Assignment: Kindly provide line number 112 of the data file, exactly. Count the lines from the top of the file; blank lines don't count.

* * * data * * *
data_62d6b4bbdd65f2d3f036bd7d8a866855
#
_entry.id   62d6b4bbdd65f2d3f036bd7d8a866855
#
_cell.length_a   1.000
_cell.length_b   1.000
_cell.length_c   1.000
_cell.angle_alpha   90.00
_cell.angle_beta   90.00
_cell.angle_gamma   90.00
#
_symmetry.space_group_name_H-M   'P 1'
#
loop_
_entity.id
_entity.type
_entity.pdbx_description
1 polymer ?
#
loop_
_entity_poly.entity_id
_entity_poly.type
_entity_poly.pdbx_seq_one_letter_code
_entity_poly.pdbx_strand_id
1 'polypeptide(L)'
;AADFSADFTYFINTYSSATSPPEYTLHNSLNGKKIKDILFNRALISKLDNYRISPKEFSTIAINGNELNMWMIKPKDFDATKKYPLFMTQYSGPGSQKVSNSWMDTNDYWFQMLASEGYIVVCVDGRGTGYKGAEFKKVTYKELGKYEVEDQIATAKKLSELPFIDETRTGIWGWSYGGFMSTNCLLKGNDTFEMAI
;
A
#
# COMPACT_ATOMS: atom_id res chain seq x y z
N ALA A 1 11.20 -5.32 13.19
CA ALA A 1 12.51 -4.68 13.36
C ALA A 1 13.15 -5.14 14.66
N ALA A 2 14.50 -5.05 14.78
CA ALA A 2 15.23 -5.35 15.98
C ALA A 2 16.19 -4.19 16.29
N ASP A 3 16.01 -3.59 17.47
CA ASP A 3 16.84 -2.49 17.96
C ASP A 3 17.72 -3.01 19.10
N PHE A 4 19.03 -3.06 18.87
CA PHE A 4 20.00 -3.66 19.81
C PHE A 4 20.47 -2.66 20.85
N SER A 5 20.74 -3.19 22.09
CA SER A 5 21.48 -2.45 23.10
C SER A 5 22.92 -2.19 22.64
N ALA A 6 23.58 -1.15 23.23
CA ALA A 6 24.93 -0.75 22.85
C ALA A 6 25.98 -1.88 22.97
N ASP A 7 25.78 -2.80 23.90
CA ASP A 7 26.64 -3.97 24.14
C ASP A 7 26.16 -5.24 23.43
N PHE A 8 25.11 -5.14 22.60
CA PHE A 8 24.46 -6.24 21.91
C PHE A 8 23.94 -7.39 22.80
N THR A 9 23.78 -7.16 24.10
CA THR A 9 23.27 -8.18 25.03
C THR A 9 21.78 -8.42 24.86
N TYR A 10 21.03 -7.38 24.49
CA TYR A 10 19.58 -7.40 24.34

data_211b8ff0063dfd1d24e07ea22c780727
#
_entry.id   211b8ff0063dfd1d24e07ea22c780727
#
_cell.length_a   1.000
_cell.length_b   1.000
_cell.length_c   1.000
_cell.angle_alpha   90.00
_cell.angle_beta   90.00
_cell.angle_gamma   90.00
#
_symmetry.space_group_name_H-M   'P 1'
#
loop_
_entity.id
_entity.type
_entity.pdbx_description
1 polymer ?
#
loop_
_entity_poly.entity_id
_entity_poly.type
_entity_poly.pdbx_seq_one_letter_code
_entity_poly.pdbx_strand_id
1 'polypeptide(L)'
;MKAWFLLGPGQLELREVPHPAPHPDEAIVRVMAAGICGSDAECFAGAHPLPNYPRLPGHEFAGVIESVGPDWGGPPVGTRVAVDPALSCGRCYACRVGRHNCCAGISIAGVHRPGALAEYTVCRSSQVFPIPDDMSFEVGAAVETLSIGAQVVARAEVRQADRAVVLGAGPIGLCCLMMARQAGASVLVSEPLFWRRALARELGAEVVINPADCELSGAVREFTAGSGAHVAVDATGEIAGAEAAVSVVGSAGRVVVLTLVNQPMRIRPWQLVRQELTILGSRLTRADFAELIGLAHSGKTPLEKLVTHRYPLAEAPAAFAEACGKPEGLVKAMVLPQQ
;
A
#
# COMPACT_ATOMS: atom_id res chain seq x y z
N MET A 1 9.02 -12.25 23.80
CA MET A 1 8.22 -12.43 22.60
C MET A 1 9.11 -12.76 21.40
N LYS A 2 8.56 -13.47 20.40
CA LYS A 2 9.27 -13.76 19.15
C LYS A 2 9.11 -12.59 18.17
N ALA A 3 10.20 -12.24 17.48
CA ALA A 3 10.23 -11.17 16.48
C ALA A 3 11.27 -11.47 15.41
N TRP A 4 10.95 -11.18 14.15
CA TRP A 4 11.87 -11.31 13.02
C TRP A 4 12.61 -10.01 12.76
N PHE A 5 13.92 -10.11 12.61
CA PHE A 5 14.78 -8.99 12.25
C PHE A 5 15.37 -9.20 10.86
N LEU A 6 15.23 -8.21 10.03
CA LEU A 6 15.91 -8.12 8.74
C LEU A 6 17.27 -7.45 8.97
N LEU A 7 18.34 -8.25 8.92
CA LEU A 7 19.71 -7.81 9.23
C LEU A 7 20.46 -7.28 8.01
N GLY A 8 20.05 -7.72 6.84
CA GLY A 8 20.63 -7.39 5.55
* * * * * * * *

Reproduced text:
CA GLY A 8 20.63 -7.39 5.55